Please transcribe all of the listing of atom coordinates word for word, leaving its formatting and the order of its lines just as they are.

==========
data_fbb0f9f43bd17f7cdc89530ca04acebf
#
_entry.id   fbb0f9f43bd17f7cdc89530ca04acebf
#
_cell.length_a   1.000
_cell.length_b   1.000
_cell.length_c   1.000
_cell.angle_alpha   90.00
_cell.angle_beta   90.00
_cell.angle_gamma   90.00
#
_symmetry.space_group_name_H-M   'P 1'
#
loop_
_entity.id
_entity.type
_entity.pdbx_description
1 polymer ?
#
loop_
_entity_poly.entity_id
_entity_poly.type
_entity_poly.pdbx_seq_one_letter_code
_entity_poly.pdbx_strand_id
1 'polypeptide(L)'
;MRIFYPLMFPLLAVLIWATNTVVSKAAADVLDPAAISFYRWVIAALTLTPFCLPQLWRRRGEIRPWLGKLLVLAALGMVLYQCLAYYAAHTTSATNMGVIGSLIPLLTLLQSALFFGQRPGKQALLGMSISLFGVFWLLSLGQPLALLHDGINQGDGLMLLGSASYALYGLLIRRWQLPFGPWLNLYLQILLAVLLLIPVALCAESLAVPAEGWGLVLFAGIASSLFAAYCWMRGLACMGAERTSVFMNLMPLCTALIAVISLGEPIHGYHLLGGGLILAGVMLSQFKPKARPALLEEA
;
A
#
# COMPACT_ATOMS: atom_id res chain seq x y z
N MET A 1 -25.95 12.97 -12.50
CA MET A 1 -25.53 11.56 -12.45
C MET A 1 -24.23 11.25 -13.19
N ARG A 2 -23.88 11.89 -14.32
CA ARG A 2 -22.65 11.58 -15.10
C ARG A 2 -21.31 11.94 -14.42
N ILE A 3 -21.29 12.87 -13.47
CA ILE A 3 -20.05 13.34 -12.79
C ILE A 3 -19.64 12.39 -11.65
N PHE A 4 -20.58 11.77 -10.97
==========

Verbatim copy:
data_fbb0f9f43bd17f7cdc89530ca04acebf
#
_entry.id   fbb0f9f43bd17f7cdc89530ca04acebf
#
_cell.length_a   1.000
_cell.length_b   1.000
_cell.length_c   1.000
_cell.angle_alpha   90.00
_cell.angle_beta   90.00
_cell.angle_gamma   90.00
#
_symmetry.space_group_name_H-M   'P 1'
#
loop_
_entity.id
_entity.type
_entity.pdbx_description
1 polymer ?
#
loop_
_entity_poly.entity_id
_entity_poly.type
_entity_poly.pdbx_seq_one_letter_code
_entity_poly.pdbx_strand_id
1 'polypeptide(L)'
;MRIFYPLMFPLLAVLIWATNTVVSKAAADVLDPAAISFYRWVIAALTLTPFCLPQLWRRRGEIRPWLGKLLVLAALGMVLYQCLAYYAAHTTSATNMGVIGSLIPLLTLLQSALFFGQRPGKQALLGMSISLFGVFWLLSLGQPLALLHDGINQGDGLMLLGSASYALYGLLIRRWQLPFGPWLNLYLQILLAVLLLIPVALCAESLAVPAEGWGLVLFAGIASSLFAAYCWMRGLACMGAERTSVFMNLMPLCTALIAVISLGEPIHGYHLLGGGLILAGVMLSQFKPKARPALLEEA
;
A
#
# COMPACT_ATOMS: atom_id res chain seq x y z
N MET A 1 -25.95 12.97 -12.50
CA MET A 1 -25.53 11.56 -12.45
C MET A 1 -24.23 11.25 -13.19
N ARG A 2 -23.88 11.89 -14.32
CA ARG A 2 -22.65 11.58 -15.10
C ARG A 2 -21.31 11.94 -14.42
N ILE A 3 -21.29 12.87 -13.47
CA ILE A 3 -20.05 13.34 -12.79
C ILE A 3 -19.64 12.39 -11.65
N PHE A 4 -20.58 11.77 -10.97